Illustrator/ Photoshop question!

To all of you rendering gurus out there, I need some help.

I typically render in photoshop by just pulling a jpeg in and using airbrush/burn/dodge to get the basic idea. But I always end up with a sort of messy and blotty unprecise rendering. So this weekend I was dragging the individual layers in from illustrator and working in “multiply” on an overlaying layer. But when I drag the image from illustrator to PS, I am losing a LOT of texture and contrast which I am finding difficult to replace once in PS. Am I doing something wrong? I tried different color modes- no help. Am I supposed to save each layer as a rasterized/transparent jpeg and then copy them all in PS? It’s such a pain. I really wish the adobe programs worked better together. Any ideas?!! Here are some examples of the results. And this is AFTER I tried to restore the original feel:

Hey man.

It looks like you are filling in illustrator and using the fills to make rendering selections in ps. I think the best way to do it is to make your illustrator document. Go ahead and fill some of the paths if it helps to organize your illustrator file and understand color break-ups. Then select everything in illustrator, and paste into PS…BUT NOT AS PIXELS. Paste in as Paths. Drag your paths away from your layers dock and keep referring to these paths to make selections with the path selection arrow (second black arrow close to the bottom of the tools). If you make these path selections to fill and have your feather on 0 while filling, the edges will be perfect. It is super easy.

Hope this helps.

Hey David- Thanks man. Yeah, I was coloring it in illustrator. So you are saying just create the basic outlines/paths in ai. and do all of the coloring/shading in PS? That makes sense. I will give this a shot. Thanks!


yes. exactly.

the coolest thing about doing it this way is becasue of the awesome offset path tool in illustrator, if I anticipate having a chamfer somewhere, I just make a path around the chamfer.

Select the larger path make the selection, then select the smaller path and subtract from selection using the paths window. If you arent sure how to do this, I can post something up soon.

I used this technique for the chamfers around the orange on this shoe. Also to create the flex look to the upper. Just basic selections, then subtracting an inner path and then coloring in that little area it will leave you with.

Hope this helps.

You’re talking about the highlighted beveled edges right? That’s a great Idea! I can never get my highlights straight because I am trying to do it with a mouse in one shot or it looks messy. Thanks for the advice!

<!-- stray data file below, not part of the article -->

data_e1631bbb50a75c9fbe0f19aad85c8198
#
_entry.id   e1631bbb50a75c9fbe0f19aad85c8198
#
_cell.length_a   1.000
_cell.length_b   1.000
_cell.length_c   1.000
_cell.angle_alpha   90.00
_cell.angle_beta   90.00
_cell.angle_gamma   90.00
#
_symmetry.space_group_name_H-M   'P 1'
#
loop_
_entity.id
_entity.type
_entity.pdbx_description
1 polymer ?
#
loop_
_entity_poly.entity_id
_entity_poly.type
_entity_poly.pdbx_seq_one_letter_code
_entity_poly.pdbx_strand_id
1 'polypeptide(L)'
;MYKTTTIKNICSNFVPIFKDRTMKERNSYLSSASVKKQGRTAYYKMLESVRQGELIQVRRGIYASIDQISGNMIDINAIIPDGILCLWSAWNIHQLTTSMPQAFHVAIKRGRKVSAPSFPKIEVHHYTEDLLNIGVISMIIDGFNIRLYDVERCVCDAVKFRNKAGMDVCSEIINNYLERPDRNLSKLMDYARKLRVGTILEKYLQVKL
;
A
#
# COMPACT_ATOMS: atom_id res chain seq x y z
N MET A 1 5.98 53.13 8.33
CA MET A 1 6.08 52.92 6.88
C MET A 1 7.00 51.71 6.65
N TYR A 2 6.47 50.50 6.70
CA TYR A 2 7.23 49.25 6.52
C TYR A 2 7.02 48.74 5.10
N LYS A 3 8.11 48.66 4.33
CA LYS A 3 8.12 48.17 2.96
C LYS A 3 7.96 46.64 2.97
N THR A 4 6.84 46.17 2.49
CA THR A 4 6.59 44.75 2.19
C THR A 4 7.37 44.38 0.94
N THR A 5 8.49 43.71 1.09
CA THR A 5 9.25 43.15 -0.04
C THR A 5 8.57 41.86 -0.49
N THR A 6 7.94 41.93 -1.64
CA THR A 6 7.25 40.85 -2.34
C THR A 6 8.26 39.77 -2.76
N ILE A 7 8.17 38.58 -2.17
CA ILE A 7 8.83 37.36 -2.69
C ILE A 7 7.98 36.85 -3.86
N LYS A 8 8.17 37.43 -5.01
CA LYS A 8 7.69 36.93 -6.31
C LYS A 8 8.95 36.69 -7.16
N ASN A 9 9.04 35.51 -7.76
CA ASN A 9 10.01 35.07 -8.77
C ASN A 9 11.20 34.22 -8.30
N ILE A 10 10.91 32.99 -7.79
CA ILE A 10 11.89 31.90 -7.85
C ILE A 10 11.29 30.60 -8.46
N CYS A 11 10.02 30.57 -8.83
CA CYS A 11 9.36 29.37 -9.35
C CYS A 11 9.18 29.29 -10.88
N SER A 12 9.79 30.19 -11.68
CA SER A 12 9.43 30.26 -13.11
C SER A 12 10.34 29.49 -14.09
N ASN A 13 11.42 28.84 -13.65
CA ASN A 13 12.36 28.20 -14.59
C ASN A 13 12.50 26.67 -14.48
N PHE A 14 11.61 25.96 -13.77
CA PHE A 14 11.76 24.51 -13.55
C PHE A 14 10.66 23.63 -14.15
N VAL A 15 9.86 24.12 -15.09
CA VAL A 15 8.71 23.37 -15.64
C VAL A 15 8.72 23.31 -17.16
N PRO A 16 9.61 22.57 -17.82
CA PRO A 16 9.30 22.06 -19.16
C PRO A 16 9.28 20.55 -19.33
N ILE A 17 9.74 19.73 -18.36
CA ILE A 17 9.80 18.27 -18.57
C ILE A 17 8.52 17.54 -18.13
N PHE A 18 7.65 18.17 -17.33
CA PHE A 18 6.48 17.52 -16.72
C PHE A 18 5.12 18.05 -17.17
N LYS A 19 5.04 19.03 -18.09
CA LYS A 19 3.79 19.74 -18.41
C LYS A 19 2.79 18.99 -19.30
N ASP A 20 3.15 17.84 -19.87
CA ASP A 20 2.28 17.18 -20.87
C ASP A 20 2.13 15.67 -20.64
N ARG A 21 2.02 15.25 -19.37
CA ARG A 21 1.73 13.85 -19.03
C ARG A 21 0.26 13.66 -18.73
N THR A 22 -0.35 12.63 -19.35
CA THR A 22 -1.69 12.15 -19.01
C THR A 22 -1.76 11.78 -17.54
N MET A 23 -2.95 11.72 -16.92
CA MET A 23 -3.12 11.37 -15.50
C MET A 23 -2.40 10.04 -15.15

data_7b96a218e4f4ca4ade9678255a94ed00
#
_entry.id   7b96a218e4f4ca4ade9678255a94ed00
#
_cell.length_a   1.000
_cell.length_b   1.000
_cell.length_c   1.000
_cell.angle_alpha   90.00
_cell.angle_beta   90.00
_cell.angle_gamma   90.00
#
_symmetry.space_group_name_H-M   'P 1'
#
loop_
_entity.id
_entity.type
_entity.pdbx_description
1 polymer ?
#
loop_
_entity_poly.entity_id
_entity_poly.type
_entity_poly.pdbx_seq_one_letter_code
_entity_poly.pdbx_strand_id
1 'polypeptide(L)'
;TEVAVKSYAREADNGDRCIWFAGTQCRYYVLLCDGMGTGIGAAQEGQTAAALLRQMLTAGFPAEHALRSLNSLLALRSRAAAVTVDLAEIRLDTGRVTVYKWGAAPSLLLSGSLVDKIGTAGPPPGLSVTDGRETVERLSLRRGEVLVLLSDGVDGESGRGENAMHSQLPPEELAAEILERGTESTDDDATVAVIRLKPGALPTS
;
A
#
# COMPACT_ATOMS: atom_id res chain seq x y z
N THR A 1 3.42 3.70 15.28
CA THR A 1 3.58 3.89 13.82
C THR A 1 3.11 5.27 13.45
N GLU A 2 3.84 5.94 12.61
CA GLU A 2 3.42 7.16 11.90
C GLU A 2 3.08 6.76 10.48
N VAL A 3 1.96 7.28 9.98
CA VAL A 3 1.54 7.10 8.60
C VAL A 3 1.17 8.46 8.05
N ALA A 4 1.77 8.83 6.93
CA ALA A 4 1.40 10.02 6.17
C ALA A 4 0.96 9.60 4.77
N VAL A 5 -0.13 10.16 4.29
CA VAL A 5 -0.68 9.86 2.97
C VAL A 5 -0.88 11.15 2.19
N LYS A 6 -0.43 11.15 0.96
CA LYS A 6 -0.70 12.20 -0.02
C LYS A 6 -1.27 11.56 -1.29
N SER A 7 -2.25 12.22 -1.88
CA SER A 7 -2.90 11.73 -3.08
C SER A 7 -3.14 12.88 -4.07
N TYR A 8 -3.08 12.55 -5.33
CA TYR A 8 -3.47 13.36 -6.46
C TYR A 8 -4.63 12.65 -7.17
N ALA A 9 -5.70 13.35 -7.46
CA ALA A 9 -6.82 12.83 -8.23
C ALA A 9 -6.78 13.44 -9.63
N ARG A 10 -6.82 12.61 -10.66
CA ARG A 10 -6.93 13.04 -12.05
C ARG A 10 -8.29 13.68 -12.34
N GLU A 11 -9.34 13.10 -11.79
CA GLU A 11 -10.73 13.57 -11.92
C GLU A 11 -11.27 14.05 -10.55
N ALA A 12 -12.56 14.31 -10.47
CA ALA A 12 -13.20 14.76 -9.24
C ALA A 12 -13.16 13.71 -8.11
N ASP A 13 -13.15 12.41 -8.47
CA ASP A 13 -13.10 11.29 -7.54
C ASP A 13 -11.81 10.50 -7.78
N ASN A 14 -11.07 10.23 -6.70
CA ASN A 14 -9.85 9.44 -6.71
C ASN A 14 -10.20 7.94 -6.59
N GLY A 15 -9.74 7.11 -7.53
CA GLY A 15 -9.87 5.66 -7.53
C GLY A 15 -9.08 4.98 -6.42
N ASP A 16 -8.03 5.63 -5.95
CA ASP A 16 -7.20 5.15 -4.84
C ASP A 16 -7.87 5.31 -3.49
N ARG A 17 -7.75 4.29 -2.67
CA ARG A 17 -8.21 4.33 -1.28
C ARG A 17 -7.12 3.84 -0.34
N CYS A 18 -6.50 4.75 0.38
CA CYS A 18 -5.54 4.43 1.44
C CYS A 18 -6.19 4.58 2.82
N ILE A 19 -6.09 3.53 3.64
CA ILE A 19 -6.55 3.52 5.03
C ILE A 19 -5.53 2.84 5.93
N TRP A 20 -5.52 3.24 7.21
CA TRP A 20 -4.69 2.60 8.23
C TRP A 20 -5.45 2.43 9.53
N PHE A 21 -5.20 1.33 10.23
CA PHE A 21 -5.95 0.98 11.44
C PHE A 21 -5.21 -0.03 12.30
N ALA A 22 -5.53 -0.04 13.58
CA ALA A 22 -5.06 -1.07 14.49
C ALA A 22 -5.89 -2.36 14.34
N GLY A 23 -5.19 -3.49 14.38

I know how to subtract shapes and offset paths etc. but not totally sure how it applies here. if you get a chance to throw up a super simple tutorial of the basic Idea, I will get it if I can see it visually.

Thanks D!


I got you early next week. I have a really busy week this week.

No probs at all. Greatly appreciated!

hey man.

i totally forgot about this.

i have been in the interview process…wowzers it is tough…im going to do a basic little tutorial right now and post it up in a few hours.

no footwear, just the concept i was trying to explain.

be back soon.



alright…ill start by showing two techniques i use quite a bit in illustrator to create line art…

offset path
and offset stroke

both are under object/offset

with the square selected, we can perfectly offset it.

and we can decide how thick the offset is (this will be the chamfer or edge thickness)
Picture 3.png

so now we have a thickness…
Picture 4.png

we can also offset “negatively” simply putting a negative sign in front of the value. I did a large offset and you can see how the square went way inside…it is probably silly I am even worrying about attaching this picture…im sure it makes sense.
Picture 6.png

next i will show the outline stroke feature…

so if you make this stroke…maybe it is a cool piping that will be running the length of the shoe.

you can round ends using the stroke options.
Picture 9.png
Picture 8.png


and it will be a filled shape rather than a solid stroke. imagine using this to make a selection in photoshop…this will make a bit more sense later.

you can reverse the fill so when working in illustrator you will have an outline of the shape.

Picture 10.png

so now for the rendering tutorial.

i have created a rounded square…and offset it inward so i will be able to render my chamfer in ps. imagine if this is a bunch of shapes of a shoe and you have created a huge awesome design with all these different parts…ok run on sentance…well…this is just a very simplified tutorial of how i render.

now i copy these lines and go to photoshop and paste. it will ask me…chose paths. this will allow your illustrator linework to be “selectable.”
Picture 15.png
Picture 14.png

now…i like to drag my paths over to the side because i constantly refer to them to make selections. if you dont like this, leave them in their tab with the layers. BUT I THINK IT IS WAY BETTER TO HAVE THEM OUT…GRR…HAHA.

ok so now these guys are chillin and you can get to them whenever to fill or to paint inside…

with the paths selected, use the path selection arrow to select a path.
Picture 18.png